Once these bloggers are onsite for your event, ask that they make several posts to all of their social media networks.  You might also consider asking them to live blog your event.

Set aside a specific place at your event for these bloggers to park themselves.  And don’t forget power for their laptops in this area!  You want them typing and posting regularly.

Bloggers can help create social media buzz about your event that could boost your attendance for your next event.

Have you considered using bloggers for your event?  Have you used them before and how has it helped?

Does Your Event Need An App?

A recent report by the Pew Internet & American Life Project reported that 53% of the mobile phones in the US were smartphones.

A lot of these people are attending your events.  Which begs the question, “Does your event need an app?”

Here are a few questions to ask yourself when thinking this question through:

What content will be in the app?

The event schedule should be front and center in the app.  Event attendees will be coming back to this section the most.

If attendees are new to your event, some video from the previous event would be a great way to get them excited.  Including video of your speakers could be another great way to generate excitement.

Depending on the location of your event, a map of the hotel or the retreat center, like Ridgecrest, could be a great addition.

Including a Social Media tab would be a great idea.  I would include your Twitter and Facebook Page feeds.  Another tab could include your events hashtag which would allow users to follow what others are saying.

What platform should you publish your app in?

The most popular smartphone software is Apple’s iOS and Google’s Android.  We won’t get into the differences between to the two, but I would encourage you to make one app for each.  The developers for each might be different, but the content of the app and how it works doesn’t have to be different.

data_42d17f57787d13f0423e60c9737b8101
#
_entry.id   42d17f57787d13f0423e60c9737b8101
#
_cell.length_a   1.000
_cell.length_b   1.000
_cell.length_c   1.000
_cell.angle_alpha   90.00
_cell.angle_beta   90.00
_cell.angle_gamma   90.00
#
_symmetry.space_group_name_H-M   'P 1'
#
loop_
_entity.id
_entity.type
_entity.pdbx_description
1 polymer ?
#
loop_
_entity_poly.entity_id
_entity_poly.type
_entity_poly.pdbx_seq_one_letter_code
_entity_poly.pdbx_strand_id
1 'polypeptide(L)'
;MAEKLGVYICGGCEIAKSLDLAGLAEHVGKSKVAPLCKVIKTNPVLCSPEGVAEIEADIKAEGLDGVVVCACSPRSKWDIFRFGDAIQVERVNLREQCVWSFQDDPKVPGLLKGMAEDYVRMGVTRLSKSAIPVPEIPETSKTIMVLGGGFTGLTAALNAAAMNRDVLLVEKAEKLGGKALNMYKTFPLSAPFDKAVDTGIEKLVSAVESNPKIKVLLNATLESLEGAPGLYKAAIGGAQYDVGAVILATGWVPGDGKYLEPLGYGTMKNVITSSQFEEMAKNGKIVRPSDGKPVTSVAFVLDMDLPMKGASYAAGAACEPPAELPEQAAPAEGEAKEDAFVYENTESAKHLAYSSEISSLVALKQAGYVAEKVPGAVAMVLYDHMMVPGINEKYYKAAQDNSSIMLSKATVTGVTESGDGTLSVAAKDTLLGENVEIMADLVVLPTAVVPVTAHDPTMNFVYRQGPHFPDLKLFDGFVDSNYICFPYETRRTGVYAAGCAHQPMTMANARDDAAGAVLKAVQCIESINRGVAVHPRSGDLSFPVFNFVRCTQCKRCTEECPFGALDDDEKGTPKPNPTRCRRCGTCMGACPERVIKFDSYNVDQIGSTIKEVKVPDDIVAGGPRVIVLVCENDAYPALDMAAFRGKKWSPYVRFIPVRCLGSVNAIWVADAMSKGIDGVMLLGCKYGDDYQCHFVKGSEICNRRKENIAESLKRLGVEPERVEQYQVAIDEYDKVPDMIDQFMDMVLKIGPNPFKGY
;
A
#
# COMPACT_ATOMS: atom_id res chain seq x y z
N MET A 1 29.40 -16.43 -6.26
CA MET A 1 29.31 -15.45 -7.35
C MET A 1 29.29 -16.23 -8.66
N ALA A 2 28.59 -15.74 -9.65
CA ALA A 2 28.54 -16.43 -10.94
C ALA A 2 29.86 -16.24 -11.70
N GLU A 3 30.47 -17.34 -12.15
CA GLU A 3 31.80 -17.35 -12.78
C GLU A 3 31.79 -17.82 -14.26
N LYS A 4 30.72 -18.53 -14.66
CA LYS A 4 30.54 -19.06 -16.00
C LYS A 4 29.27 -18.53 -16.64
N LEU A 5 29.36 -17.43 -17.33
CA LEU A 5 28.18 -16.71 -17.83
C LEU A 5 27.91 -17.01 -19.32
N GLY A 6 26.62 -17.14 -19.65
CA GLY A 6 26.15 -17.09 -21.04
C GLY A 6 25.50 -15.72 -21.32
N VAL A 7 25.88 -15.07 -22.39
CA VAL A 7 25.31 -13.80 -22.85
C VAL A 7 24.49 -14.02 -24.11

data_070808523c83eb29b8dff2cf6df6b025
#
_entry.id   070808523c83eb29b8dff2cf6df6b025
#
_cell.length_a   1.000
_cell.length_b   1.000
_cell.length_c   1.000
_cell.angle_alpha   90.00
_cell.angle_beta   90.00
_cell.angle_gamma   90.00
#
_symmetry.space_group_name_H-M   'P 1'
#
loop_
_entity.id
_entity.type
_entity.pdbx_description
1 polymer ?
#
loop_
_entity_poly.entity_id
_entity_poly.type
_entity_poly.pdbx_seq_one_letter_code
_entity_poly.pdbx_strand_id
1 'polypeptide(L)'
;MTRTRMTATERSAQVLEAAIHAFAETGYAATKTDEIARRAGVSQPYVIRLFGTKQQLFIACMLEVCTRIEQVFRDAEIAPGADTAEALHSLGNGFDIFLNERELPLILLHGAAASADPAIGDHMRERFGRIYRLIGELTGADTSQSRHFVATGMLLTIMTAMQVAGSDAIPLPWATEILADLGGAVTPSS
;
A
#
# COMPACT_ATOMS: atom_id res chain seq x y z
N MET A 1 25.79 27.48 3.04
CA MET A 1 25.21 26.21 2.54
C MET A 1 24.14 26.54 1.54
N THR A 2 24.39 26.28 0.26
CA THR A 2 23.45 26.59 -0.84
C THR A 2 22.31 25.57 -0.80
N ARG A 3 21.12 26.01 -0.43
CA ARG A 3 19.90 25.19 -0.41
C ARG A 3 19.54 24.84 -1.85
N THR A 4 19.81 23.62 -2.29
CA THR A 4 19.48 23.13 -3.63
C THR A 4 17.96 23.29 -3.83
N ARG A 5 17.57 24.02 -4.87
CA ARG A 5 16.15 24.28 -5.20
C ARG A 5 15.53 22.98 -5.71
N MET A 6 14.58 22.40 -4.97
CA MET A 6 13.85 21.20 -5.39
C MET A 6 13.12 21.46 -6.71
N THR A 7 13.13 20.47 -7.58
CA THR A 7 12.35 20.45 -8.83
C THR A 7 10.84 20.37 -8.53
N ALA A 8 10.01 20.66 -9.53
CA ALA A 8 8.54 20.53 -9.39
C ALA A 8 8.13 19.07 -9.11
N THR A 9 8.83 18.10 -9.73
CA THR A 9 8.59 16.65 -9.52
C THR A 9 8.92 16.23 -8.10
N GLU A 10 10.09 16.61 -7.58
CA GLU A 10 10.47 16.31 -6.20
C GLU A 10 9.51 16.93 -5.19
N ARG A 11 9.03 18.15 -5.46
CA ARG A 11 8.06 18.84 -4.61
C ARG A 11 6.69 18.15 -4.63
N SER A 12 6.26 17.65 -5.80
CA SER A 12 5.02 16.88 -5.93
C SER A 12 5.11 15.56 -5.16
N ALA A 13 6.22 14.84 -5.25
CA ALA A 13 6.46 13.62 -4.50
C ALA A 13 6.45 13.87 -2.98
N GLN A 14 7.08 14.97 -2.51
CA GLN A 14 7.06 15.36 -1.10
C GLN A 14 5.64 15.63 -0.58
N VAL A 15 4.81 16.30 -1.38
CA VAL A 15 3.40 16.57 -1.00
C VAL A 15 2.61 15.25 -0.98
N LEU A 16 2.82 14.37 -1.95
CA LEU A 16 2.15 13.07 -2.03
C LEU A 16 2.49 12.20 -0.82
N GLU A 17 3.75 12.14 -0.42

Should you sell your app?

There are going to be some costs associated with creating your app.  These could range from $2,000 to $10,000 depending on the size of the app, and selling it is one way to recoup those costs.  However, considering the app as a marketing expense is the best thing.  Some people will be hesitant to pay for an app that effectively has an expiration date (the last day of your event.)  Make it free and keep updating for future events.

An app for your event is an added bonus to your attendees.  I like bonuses.  Would this make a difference for me to attend your event?  Probably not…but it sure would be something cool that I know I would use.

Using Instagram For Your Event

My new favorite app is Instagram.  This app takes your pictures, lets you alter with a cool filter and post to Twitter and/or Facebook.  Matter of fact, it’s become my go to app before Facebook and Twitter.

Instagram was purchased by Facebook a few months ago, and has seen an influx of new users.  I’ve seen my follower count go up, and some of these followers are not on Facebook or Twitter.

I’m big on having a social media strategy for your events.  Not just leading up to the event and during, but it’s also important to look at how you use social media after your event.

Let’s see how Instagram will work for your event.

Starting Out
Signing up is easy.  One thing to note is Instagram is only available as an app in the App Store or Android Store.  Once you’ve downloaded to your device, create your own account (suggested) or sign in with your Facebook credentials.

Once you’ve signed in, you can follow users who follow your Twitter and Facebook accounts.  I would do this, as well as post your Instagram images to your events website.

The first step is to start posting pictures from past events.  This will help you build excitement and anticipation of your next event.  Maybe do this about twice a week.

During Your Event
Post away.  I would post pictures of speakers, people at your event, signs.  You can get as creative as you want with this app.  Posting these pictures to Twitter and Facebook is a great idea as well.  However, posting some “exclusive” pictures is another great idea.

In another post [], I looked at creating a hashtag for your event.  That hashtag can be used for Instagram as well.  It’s another great way of creating excitement around your event.

After Your Event
Don’t let up on posting the pictures from your event.  Using the strategy from your pre-event, post twice a week.  Remember to keep that hashtag going.

Instagram is a great and fun addition to your social media strategy for your event.  Add that to your arsenal and be visual.

Choosing The Right Entertainment